So, there's your public service announcement for the month.  And no, I didn't make up the Teal Toes bit; I'm part of a movement (, and you can be, too.  Just pick up some nail polish, do your toes, and when anyone asks, tell them you have a friend who had ovarian cancer, why it's so hard to catch it early, and what the symptoms are.  Bonus points if you send me picture (I'll post it here, unless you don't want me to), and triple bonus points if you're male.

Sunday, August 29, 2010


Curls, curls, curls!

One year later, I am healthy.  I am strong and fit, with a head full of hair that still definitely qualifies as curly and is long enough to have already warranted a haircut.   I don't have any more foreign objects in my veins, and I've been told that my big scar kind of makes it look like I have well-defined abs.  Last month I had my 3-month (that's right: it had been 3 months) oncology checkup.  Going to the familiar office was a little like a reunion, and my nurse Shirley took time to have the sort of visit that leaves me feeling full, encouraged, connected, and loved.  My AFP tumor marker was a perfect 3.8, and there are no other signs of return, AND I don't go back until October.

For the past month I've been playing the "One year ago today . . ." game.  Sometimes emotional, sometimes hilarious, sometimes mind-blowing.  This summer has been rather busy, so when yesterday I finally sat down to write this entry, I found a need to read the blog from start to finish.  It's quite a read, and yet there is so much that I didn't post: lots of pathetic/dramatic stories from before diagnosis about the experience of being profoundly sick, some hilarious stories that are inappropriate for the public forum, and there were so many other people who did so much and were never mentioned. 

Looking back, in the beginning I know I was so overwhelmed with gratitude, helpless gratitude, that I couldn't even write about all the people who were so kind and thoughtful and giving.  During those first few weeks, my parents and my sister and my roommate Jodi were right there all the time, and I was surrounded by love from near and far with visits and cards and emails and phone calls, which all brightened my spirits, even when I didn't return them. I wish I'd have written more about other people.

What am I doing to commemorate these cancerversaries?  Mostly, talking about it, turning over memories with my family and friends and re-reading emails and posts.  I have impressive plans for Nov. 4, one year since the last chemotherapy treatment [Hint: I'm not getting HANK (my oncologist/surgeon/encourager) tattooed on my bicep with a big heart].  That should also be my last post.

Thanks to all who noticed the 1 year mark and wrote or called or thought about me.   You were wonderful a year ago, and you are wonderful still.

Friday, June 4, 2010

The Green Party

The party was a great big, green hit! 

Along with the Great Green Vegetable Pasta came salads in all forms: Broccoli Salad, Greek Salad, Nuts 'n Greens Salad, several Spinach Salads, "Joan's Fantastic Green Spinach, Almond, and Strawberry Salad," "Kyle's Salad With The Rocking Dressing," and others.

We had ¡KALE PESTO!, Parmesan Kale, Kale/Chard Quiche, Kale Stirfry, Spicy Kale Chips, Brussels Sprouts, Spinach Deviled Eggs, Black Eyed Peas, Broccoli Soup, Spinach "Brownies," and Shifted Mint Brownies.  (Can you tell I made everyone write creative labels for their dishes?)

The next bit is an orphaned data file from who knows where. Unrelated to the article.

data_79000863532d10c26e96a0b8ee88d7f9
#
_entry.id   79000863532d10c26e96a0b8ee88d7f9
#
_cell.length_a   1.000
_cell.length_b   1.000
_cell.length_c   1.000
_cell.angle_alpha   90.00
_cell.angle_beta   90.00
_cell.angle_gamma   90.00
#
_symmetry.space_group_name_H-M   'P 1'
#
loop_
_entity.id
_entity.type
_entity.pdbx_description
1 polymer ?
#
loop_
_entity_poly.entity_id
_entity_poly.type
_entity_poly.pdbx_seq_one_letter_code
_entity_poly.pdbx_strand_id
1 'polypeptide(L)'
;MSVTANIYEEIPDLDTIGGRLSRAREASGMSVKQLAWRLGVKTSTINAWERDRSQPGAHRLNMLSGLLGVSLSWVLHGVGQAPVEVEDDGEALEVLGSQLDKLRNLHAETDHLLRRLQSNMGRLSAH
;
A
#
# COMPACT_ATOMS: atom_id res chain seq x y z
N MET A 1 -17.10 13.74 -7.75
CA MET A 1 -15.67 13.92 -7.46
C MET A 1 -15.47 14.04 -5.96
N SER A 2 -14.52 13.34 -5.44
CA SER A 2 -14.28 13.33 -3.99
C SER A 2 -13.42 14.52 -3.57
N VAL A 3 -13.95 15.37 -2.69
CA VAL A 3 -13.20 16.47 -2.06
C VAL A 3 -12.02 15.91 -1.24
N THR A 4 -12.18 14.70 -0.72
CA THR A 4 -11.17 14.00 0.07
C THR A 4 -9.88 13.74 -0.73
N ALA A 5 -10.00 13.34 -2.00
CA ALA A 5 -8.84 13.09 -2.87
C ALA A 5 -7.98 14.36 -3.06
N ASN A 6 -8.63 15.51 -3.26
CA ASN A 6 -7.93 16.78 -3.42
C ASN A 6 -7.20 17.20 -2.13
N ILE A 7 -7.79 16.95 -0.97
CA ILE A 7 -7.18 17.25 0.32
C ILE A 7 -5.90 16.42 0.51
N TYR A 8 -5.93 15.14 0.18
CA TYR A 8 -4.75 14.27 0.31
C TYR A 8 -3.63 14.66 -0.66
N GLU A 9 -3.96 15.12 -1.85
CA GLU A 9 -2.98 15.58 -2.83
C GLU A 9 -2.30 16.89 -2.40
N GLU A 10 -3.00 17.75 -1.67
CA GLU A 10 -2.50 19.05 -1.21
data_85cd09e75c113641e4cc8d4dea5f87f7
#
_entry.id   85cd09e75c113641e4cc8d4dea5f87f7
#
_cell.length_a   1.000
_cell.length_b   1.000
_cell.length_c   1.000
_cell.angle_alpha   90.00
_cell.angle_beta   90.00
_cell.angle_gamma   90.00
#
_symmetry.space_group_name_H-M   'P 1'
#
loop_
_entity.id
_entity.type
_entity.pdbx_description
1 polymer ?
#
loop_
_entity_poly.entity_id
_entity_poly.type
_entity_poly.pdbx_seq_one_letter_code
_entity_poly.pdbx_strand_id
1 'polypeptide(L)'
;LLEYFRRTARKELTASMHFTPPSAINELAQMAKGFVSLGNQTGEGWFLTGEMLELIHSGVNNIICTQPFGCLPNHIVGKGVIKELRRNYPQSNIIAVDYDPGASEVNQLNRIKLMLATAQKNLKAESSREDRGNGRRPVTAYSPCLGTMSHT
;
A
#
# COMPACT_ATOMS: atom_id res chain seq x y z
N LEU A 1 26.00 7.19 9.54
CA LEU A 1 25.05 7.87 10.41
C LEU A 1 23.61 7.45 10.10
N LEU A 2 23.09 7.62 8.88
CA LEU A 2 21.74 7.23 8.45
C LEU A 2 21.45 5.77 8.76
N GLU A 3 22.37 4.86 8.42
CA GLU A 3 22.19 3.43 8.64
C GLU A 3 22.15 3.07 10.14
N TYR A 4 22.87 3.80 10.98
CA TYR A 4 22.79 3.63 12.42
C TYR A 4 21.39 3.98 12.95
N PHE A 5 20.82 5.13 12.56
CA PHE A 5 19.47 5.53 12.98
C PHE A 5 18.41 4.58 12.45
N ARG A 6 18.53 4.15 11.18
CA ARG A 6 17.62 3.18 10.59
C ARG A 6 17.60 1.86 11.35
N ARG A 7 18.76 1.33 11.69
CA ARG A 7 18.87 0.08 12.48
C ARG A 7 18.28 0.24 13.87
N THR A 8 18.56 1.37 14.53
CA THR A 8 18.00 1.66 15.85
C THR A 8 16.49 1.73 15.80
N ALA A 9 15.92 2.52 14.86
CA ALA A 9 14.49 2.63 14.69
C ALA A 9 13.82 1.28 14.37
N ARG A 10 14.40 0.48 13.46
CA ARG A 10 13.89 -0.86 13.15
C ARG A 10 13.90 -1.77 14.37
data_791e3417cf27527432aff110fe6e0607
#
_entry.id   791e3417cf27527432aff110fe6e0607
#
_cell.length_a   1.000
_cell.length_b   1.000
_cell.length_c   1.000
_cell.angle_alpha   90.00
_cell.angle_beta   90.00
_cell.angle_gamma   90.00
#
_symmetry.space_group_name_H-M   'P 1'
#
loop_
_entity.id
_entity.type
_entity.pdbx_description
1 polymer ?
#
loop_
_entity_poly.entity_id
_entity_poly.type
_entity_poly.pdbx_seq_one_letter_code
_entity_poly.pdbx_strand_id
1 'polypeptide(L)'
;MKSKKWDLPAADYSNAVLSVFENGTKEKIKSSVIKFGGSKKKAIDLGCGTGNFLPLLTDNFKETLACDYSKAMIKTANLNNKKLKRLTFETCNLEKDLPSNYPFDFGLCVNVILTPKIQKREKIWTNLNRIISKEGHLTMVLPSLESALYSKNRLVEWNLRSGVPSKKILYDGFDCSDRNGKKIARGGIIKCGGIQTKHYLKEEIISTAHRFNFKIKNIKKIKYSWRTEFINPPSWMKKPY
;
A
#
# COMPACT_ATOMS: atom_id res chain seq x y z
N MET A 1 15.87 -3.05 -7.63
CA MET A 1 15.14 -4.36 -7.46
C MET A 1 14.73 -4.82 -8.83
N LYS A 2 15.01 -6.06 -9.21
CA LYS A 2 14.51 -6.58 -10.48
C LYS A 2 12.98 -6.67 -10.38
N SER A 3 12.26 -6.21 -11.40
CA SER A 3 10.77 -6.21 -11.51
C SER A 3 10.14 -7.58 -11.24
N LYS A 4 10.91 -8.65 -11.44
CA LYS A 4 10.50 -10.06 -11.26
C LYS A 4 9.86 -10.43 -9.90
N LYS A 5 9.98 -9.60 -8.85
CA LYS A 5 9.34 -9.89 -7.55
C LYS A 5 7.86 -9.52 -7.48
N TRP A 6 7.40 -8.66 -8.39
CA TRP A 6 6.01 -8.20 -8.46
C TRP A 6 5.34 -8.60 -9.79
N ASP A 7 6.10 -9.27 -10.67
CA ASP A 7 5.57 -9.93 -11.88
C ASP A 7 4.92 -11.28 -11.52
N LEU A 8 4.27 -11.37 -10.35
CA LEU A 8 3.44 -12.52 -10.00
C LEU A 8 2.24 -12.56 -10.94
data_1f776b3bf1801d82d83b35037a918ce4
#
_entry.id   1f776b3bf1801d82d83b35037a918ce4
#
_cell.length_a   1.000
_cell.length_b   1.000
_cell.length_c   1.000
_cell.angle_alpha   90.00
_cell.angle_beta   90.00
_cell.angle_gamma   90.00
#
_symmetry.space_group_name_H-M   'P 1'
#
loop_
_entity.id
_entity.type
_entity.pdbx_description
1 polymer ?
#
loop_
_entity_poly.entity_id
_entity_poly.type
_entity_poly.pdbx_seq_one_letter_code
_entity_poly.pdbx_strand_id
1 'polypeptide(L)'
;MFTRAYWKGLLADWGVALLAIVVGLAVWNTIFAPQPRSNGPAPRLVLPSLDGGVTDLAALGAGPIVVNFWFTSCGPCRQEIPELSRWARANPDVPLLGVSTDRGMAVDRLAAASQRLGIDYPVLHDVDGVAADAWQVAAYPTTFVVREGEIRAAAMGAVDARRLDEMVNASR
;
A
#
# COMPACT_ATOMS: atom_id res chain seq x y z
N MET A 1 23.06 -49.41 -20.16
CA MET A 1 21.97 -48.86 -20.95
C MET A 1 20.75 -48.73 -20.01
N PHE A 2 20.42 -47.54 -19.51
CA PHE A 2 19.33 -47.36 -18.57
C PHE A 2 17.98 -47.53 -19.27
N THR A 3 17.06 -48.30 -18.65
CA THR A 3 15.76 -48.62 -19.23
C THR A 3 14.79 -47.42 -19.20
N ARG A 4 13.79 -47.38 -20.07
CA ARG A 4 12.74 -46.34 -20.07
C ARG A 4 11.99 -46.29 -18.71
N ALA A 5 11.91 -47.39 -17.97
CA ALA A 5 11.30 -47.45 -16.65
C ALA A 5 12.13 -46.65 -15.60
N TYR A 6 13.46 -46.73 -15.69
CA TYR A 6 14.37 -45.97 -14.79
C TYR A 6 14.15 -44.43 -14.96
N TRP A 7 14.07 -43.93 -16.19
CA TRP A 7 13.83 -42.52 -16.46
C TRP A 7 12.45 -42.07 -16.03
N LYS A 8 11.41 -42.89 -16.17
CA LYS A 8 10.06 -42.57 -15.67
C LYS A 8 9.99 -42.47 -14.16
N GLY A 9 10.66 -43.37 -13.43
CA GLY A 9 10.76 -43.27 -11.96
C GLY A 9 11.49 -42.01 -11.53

Everything was delicious, although I have to say that my favorite (=good+simple+healthy+novel) were the Spicy Kale Chips by Carol.  The recipe was about like this.  Unlike your typical "Covered Dish" event, there were almost no desserts, and I don't really think they were missed. 

Of course, better than the food were the people.  My duplex has never had so many people inside, and certainly not so many people dressed in Green!  Even without cancer, I am surrounded by people who care about me enough to indulge my green fantasies, and together celebrate our victory over that odious tumor-ovary Grazelda.

I wish that each of you readers could have been there, too, but I am grateful for your thoughts, virtual devotion, and even green recipe recommendations.  I am still averaging 2 bunches of cilantro a week, and I feel great: I run at about 110% on days that I get enough sleep, and I'm hitting the ground running in my summer class of chemistry.  And my hair?  Still very curly.  I still haven't shampooed it.  I still haven't cut it.  Yes, it's headed swiftly towards the 'Fro Stage.  

And here's my favorite Green Party Picture:

Bonus points for finding Bryce's spoon!

Monday, May 10, 2010

You're Invited to the Green Party

In honor of the demise of Grazelda the deviant ovary, to celebrate the close of chemotherapy, coumadin, and cancer, for the general merriment of all and enjoyment of foods rich in Vitamin K, if you're reading this blog post, 


to a potluck of foods that are green.

What: The Green Party
When: Friday, May 21.  6:00 pm.
Where: Margaret's House.  Tucson.  Email me for directions.
What to Bring: a dish to share that contains some substantial amount of Vitamin K (ingredient suggestions below)
What to Wear: Green, of course!
Why: "Because I'd rather eat spinach than chocolate.  Well, most of the time . . . " -mp

There are rumors of the Great Green Vegetable Pasta, maybe some All-Green Twister, and Jodi's in town!

RSVP if you get a chance to pennermk AT gmail DOT com 

A Dozen Foods Containing Lots of Vitamin K:
Leafy Greens (except iceberg lettuce)
Brussels Sprouts
Green Onions
Black-eyed peas
Green Peas

(because I had to do an image search to find out what an endive looks like)

An exhaustive list can be found here:

Oh yeah, as far as I can tell, my physical health has never been better.  Yanking the port went well.   My scar is healing nicely, and I'm working on a necklace - if anyone has experience converting medical devices into jewelry, drop me a line.